Return of the RECENT VIEWING

..and why not?
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northernsky
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Re: Return of the RECENT VIEWING

Postby northernsky » 11 Jul 2017, 14:25

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I was slightly concerned that his droll, one step removed from reality style would sit awkwardly with the painful truths of the refugee crisis. I shouldn't have worried - this is splendid.

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Harvey K-Tel
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Re: Return of the RECENT VIEWING

Postby Harvey K-Tel » 11 Jul 2017, 18:45

Matt Wilson wrote:Image
Hell in the Pacific

Pretty good Lee Marvin/Tishuro Mifune survival film about two WWII soldiers (one American, one Japanese) stranded on an island in the Pacific. Minimal dialogue, interesting plot. They become friends, of course. Average transfer as usual, from Kino Lorber. I should do a thread on Marvin. That guy made a lot of good movies and even some great ones.


Is that the one where they're both scrambling around a lagoon chucking things at one another? That film's great!
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The Great Defector
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Re: Return of the RECENT VIEWING

Postby The Great Defector » 11 Jul 2017, 19:13

Harvey K-Tel wrote:
Matt Wilson wrote:Image
Hell in the Pacific

Pretty good Lee Marvin/Tishuro Mifune survival film about two WWII soldiers (one American, one Japanese) stranded on an island in the Pacific. Minimal dialogue, interesting plot. They become friends, of course. Average transfer as usual, from Kino Lorber. I should do a thread on Marvin. That guy made a lot of good movies and even some great ones.


Is that the one where they're both scrambling around a lagoon chucking things at one another? That film's great!


The remake was WAY better

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NOT.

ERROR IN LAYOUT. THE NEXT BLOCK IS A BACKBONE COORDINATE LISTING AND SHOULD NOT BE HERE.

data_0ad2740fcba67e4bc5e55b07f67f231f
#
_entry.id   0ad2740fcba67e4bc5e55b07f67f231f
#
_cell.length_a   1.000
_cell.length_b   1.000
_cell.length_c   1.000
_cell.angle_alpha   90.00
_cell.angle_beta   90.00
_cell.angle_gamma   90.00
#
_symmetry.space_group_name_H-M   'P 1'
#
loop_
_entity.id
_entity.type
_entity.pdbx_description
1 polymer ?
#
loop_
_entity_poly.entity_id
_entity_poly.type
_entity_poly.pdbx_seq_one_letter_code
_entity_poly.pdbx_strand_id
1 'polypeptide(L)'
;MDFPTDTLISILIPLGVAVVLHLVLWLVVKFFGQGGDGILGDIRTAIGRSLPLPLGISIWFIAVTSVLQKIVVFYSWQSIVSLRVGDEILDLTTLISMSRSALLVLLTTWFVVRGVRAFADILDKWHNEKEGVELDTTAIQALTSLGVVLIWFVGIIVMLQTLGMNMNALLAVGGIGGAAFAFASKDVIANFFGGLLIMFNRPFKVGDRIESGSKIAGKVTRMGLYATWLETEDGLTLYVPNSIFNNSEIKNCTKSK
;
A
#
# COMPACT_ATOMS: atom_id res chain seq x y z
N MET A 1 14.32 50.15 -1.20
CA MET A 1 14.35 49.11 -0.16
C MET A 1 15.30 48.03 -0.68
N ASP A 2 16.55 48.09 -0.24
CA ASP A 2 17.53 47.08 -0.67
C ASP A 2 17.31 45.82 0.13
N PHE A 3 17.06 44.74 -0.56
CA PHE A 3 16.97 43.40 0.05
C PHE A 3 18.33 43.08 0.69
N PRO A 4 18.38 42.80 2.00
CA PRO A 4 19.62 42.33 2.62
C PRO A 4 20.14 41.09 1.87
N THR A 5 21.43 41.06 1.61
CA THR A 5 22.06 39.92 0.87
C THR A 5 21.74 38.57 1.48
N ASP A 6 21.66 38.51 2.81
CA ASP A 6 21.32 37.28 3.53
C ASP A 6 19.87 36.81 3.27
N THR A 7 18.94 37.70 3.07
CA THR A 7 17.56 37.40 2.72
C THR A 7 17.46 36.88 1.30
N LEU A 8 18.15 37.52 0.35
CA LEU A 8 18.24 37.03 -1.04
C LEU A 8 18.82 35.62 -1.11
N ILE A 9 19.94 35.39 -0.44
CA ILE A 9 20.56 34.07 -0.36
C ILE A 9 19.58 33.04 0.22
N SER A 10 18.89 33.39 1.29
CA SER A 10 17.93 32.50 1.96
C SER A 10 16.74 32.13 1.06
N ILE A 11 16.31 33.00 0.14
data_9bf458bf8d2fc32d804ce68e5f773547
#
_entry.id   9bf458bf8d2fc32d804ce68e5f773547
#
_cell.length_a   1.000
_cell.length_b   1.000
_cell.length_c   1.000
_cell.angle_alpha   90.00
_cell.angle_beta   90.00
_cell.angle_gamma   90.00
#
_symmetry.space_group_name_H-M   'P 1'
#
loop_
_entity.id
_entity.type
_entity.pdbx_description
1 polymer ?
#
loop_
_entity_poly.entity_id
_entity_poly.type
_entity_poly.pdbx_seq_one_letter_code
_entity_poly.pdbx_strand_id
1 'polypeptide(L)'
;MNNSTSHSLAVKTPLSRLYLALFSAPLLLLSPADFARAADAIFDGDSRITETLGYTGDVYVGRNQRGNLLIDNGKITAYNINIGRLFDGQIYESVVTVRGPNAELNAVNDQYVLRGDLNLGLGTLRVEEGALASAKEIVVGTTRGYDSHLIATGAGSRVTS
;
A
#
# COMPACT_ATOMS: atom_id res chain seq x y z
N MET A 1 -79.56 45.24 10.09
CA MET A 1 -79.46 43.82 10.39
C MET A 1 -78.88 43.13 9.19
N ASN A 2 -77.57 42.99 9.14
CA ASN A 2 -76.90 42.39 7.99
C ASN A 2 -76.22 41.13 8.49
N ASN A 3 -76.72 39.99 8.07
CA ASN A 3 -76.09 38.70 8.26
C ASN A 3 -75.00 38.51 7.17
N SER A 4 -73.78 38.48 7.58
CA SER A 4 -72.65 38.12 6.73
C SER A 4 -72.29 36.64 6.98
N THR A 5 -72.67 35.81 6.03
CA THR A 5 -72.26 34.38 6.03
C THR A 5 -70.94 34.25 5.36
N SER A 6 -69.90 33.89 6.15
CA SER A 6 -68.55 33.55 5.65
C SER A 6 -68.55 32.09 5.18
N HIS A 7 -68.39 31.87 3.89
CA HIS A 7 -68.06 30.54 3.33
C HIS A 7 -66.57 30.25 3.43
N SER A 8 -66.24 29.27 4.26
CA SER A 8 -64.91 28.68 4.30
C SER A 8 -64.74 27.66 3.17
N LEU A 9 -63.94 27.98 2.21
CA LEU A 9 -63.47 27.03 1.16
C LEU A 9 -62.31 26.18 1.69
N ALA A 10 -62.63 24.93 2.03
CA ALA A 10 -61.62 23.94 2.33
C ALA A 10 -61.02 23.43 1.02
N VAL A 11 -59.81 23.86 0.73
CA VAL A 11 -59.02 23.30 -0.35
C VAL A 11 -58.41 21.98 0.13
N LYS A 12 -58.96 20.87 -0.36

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joels344
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Re: Return of the RECENT VIEWING

Postby joels344 » 13 Jul 2017, 02:52

Watched some brilliant films today, while feeling under the weather. Seems to be the best way to recover is with some pure cinema. Out of these two, I believe Kwaidan will be a new addition to my favorite films list. It was an absolute masterpiece and joy to experience from start to end. This film proves, yet again, why Kobayashi is one of the greatest filmmakers to exist and arguably the finest from Japan. Every story in the film ended up being engaging, haunting, and visually substantial in their own unique way. It wouldn't be right to rank them, because it must be experienced as an entire package. This film is an essential work and one that cannot be missed.

I'll also add that Nostalghia is unfortunately overlooked amongst Tarkovsky's already important filmography. I see why some may not enjoy it as much as his other works, because it seems to be a challenging and perplexing work. However, the dedication and ending payoff is well worth the patience. It's one of his most human and emotional films with stunning cinematography (I'd say right there with Zerkalo and Andrei Rublev). I love how it was able to incorporate architecture, landscape, cultural confusion, philosophical concepts, language and nature's elements into one cohesive film.

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Matt Wilson
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Re: Return of the RECENT VIEWING

Postby Matt Wilson » 13 Jul 2017, 06:17

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The Reivers

I've never known exactly what to think of this late '60s McQueen picture. It's entertaining enough, concerning the coming of age of an eleven-year-old boy and taken from a Faulkner novel. There's casual racism, thievery and prostitution, and it's certainly handled fairly well, but I'm not so sure it's all that special. I can watch it about every ten years or so and not miss it (it's been way longer than that since I saw it last, actually). Like a lot of cult films I've been reviewing lately, some people love it. This blu has the best transfer possible though - it's virtually perfect. No subtitles, unfortunately.